A weakly structured stem for human origins in Africa.

Bibliographic Collection: 
APE, CARTA-Inspired Publication
Publication Type: Journal Article
Authors: Ragsdale, Aaron P; Weaver, Timothy D; Atkinson, Elizabeth G; Hoal, Eileen G; Möller, Marlo; Henn, Brenna M; Gravel, Simon
Year of Publication: 2023
Journal: Nature
Date Published: 2023 May 17
Publication Language: eng
ISSN: 1476-4687

Despite broad agreement that Homo sapiens originated in Africa, considerable uncertainty surrounds specific models of divergence and migration across the continent. Progress is hampered by a shortage of fossil and genomic data, as well as variability in previous estimates of divergence times. Here we seek to discriminate among such models by considering linkage disequilibrium and diversity-based statistics, optimized for rapid, complex demographic inference. We infer detailed demographic models for populations across Africa, including eastern and western representatives, and newly sequenced whole genomes from 44 Nama (Khoe-San) individuals from southern Africa. We infer a reticulated African population history in which present-day population structure dates back to Marine Isotope Stage 5. The earliest population divergence among contemporary populations occurred 120,000 to 135,000 years ago and was preceded by links between two or more weakly differentiated ancestral Homo populations connected by gene flow over hundreds of thousands of years. Such weakly structured stem models explain patterns of polymorphism that had previously been attributed to contributions from archaic hominins in Africa. In contrast to models with archaic introgression, we predict that fossil remains from coexisting ancestral populations should be genetically and morphologically similar, and that only an inferred 1-4% of genetic differentiation among contemporary human populations can be attributed to genetic drift between stem populations. We show that model misspecification explains the variation in previous estimates of divergence times, and argue that studying a range of models is key to making robust inferences about deep history.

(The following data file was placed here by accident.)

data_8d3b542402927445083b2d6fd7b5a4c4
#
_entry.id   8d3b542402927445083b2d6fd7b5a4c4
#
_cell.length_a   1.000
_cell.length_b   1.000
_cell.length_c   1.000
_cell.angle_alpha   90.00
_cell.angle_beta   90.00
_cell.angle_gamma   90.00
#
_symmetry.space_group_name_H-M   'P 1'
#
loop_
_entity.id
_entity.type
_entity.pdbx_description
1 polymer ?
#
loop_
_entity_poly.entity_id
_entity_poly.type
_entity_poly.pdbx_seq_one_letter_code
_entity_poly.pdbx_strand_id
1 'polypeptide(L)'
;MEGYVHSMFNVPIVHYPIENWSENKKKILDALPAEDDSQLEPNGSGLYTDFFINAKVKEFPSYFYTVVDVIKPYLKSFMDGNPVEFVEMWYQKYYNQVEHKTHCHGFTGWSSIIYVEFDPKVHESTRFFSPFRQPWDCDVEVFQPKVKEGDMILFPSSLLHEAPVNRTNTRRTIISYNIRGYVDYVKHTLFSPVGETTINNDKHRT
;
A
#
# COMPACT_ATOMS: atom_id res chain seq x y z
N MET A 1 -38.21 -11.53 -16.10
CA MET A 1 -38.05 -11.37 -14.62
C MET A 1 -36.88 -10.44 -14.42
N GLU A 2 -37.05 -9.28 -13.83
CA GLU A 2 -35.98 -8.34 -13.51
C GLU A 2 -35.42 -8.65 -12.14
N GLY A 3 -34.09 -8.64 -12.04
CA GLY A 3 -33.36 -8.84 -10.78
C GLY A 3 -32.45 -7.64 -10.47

DOI: 10.1038/s41586-023-06055-y
Alternate Journal: Nature